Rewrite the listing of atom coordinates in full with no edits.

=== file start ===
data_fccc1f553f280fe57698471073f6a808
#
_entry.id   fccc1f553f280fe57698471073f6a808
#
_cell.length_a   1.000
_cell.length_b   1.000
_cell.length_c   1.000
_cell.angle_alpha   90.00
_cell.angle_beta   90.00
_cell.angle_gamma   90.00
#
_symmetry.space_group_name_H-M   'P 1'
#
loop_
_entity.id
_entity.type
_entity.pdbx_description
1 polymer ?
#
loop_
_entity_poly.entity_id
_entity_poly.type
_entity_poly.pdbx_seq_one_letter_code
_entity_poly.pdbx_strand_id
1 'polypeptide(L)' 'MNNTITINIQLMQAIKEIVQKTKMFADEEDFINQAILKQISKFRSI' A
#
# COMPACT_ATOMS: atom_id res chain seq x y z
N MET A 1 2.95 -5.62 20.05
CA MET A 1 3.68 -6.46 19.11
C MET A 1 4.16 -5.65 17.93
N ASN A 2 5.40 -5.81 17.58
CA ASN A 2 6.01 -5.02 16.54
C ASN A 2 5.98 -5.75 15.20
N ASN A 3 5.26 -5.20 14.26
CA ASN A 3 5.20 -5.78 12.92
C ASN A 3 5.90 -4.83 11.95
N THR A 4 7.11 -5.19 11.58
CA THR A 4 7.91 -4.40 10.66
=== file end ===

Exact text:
data_fccc1f553f280fe57698471073f6a808
#
_entry.id   fccc1f553f280fe57698471073f6a808
#
_cell.length_a   1.000
_cell.length_b   1.000
_cell.length_c   1.000
_cell.angle_alpha   90.00
_cell.angle_beta   90.00
_cell.angle_gamma   90.00
#
_symmetry.space_group_name_H-M   'P 1'
#
loop_
_entity.id
_entity.type
_entity.pdbx_description
1 polymer ?
#
loop_
_entity_poly.entity_id
_entity_poly.type
_entity_poly.pdbx_seq_one_letter_code
_entity_poly.pdbx_strand_id
1 'polypeptide(L)' 'MNNTITINIQLMQAIKEIVQKTKMFADEEDFINQAILKQISKFRSI' A
#
# COMPACT_ATOMS: atom_id res chain seq x y z
N MET A 1 2.95 -5.62 20.05
CA MET A 1 3.68 -6.46 19.11
C MET A 1 4.16 -5.65 17.93
N ASN A 2 5.40 -5.81 17.58
CA ASN A 2 6.01 -5.02 16.54
C ASN A 2 5.98 -5.75 15.20
N ASN A 3 5.26 -5.20 14.26
CA ASN A 3 5.20 -5.78 12.92
C ASN A 3 5.90 -4.83 11.95
N THR A 4 7.11 -5.19 11.58
CA THR A 4 7.91 -4.40 10.66